Censoring students: why "safe spaces" have gone too far


University is supposed to be a place that liberates freedom of thought, but in the three years that I’ve been at the University of Missouri, I’ve watched the rise of “safe spaces” silence my campus. 

This wave of political correctness is becoming reminiscent of the Red Scare, driving authority from the hands of staff down to the students.

 Safe spaces were created with good intentions, but the way they have been embedded into university culture has led to an unrealistic expectation of the wider world. The fear of not wanting to cause offence has made its way into the curriculum, and those who should be in power fear the wrath of students. 

The day after Donald Trump was elected, my political science class carried only a short discussion about the results, having spent the term dissecting the campaign trails. 

When I later asked my professor about it, he admitted that certain kinds of discussion would lead to a chaotic classroom environment. 

Wider issues This is symptomatic of a culture where professors provide “trigger warnings” on material that may be considered sensitive to offence. One lecturer puts optional class discussion boards online instead of encouraging them in the classroom.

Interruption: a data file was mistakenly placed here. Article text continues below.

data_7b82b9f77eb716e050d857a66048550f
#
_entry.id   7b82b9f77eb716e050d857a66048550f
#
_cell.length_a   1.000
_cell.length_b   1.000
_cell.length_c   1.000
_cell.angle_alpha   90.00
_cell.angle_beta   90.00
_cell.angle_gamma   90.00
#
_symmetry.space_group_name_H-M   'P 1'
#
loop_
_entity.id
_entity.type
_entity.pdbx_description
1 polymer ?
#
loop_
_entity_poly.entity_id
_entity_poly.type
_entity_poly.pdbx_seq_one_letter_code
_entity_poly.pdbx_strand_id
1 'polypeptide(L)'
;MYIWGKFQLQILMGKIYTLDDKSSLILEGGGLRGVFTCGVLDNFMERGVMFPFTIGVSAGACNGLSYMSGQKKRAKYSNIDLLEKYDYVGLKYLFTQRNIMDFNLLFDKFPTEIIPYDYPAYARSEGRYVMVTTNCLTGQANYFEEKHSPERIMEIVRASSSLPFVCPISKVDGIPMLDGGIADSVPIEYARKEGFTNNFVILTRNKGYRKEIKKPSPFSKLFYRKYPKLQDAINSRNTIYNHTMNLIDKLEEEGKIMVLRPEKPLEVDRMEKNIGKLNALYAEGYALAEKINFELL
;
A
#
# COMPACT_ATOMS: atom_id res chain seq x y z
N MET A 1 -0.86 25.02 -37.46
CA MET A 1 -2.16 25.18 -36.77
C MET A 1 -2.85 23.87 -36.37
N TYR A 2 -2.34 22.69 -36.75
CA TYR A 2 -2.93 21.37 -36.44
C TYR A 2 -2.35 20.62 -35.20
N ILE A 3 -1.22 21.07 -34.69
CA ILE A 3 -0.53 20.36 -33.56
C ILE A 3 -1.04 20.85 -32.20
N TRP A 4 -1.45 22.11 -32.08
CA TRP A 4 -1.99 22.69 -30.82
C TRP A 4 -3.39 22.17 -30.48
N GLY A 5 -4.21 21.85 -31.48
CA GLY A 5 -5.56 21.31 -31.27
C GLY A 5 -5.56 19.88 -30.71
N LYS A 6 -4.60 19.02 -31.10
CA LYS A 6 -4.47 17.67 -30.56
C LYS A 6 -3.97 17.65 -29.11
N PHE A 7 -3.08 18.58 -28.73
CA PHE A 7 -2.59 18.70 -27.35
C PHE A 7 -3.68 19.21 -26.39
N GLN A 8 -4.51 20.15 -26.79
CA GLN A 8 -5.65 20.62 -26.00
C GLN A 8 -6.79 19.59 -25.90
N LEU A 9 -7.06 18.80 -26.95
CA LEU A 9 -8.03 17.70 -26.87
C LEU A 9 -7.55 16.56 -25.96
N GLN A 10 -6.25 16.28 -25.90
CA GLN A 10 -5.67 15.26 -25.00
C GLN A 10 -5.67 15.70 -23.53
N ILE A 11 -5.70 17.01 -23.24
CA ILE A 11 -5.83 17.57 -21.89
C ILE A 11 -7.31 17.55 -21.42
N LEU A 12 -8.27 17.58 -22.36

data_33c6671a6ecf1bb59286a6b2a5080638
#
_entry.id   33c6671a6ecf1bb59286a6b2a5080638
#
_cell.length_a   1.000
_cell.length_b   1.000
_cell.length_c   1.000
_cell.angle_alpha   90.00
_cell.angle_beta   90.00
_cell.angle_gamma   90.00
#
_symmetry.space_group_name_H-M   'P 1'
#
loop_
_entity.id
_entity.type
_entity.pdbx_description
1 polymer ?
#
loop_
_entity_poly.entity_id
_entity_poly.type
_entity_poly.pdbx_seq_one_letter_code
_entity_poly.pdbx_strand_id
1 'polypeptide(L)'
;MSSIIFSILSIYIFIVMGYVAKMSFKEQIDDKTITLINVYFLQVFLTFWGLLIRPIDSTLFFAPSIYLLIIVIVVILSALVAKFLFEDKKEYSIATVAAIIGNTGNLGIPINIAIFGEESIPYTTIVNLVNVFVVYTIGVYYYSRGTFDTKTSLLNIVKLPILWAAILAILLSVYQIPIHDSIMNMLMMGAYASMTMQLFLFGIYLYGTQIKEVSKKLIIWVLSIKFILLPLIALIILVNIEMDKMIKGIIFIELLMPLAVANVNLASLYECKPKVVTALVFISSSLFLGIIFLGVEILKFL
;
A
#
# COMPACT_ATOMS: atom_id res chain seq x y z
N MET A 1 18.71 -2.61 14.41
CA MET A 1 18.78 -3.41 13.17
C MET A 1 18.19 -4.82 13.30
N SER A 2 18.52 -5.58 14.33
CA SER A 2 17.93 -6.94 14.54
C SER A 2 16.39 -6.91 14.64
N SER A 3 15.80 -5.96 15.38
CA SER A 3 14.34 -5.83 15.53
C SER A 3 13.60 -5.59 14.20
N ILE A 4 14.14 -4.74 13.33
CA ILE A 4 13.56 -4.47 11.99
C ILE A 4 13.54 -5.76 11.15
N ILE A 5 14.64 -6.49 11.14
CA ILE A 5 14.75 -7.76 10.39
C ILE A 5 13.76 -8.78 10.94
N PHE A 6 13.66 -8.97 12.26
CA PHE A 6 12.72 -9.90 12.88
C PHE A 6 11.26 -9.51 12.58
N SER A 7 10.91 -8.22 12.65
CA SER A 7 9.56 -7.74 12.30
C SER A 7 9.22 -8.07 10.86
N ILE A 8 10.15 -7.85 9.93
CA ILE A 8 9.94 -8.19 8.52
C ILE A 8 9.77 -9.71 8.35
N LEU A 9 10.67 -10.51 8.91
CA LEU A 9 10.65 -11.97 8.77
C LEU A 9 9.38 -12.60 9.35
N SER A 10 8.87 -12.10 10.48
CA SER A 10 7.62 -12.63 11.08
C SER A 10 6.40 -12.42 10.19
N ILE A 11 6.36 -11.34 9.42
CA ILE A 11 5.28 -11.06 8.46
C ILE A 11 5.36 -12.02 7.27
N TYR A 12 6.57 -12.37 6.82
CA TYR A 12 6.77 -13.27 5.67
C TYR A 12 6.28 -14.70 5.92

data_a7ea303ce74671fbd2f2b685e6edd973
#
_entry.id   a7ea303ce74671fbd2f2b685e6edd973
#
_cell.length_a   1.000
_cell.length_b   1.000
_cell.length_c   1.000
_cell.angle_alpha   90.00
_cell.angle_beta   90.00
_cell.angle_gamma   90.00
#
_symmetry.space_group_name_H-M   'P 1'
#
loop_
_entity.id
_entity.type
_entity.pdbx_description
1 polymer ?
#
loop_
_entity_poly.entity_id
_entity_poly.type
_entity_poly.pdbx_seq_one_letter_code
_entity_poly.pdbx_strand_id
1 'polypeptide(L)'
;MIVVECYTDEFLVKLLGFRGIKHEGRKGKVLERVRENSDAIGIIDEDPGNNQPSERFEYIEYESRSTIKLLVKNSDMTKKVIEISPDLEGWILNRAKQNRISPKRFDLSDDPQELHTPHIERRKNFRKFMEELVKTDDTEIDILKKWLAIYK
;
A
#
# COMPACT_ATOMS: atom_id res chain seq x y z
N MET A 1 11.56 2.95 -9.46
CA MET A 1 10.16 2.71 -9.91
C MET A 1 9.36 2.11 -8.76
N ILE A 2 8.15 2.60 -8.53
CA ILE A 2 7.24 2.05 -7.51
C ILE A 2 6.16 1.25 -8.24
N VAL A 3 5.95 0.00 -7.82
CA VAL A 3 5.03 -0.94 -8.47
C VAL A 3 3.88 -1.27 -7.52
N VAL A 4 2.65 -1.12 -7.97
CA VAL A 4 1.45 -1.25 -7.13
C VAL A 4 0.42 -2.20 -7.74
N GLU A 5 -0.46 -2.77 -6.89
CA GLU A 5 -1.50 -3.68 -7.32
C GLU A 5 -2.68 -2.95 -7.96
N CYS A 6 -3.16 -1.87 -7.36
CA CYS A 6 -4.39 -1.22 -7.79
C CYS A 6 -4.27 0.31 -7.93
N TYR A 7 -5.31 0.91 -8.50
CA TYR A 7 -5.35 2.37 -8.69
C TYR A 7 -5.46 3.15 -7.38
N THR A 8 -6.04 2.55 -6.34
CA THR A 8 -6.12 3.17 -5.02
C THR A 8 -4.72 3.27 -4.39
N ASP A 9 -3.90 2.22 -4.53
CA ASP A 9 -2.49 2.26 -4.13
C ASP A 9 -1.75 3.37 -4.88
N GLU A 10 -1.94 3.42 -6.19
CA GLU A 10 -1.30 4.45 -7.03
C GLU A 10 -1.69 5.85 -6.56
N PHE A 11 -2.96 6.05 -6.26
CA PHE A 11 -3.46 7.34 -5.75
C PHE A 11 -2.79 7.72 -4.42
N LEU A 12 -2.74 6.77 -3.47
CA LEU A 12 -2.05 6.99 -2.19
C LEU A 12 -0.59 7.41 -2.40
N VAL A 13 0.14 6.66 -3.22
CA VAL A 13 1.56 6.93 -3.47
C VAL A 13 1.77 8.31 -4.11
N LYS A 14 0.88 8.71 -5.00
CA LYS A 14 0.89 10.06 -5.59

As a journalism student, I was required to take a course that showed us the right and wrong ways to present information. One day, we were given a list of “forbidden” words, in which obviously derogatory terms sat alongside “Dutch” and “welsh”. 

When one student asked why those words are harmful, my professor answered that if we were to use the phrase “going Dutch”, it would imply that people from the Netherlands were cheap, and if we used the phrase “welsh on a bet”, it would imply that people from Wales were cheaters. 

Conformity of thought among students begins in the classroom. I’ve watched presumed “experts” in politics, history and sociology apologise for their topic rather than explain it in full.

 If those who claim to be the leaders of academic institutions continue to fear controversy, we will lose the opportunity to learn anything beyond a surface level. Education is about being challenged, not coddled – and it is certainly not about being shielded.

Originally published by i news on September 15, 2017

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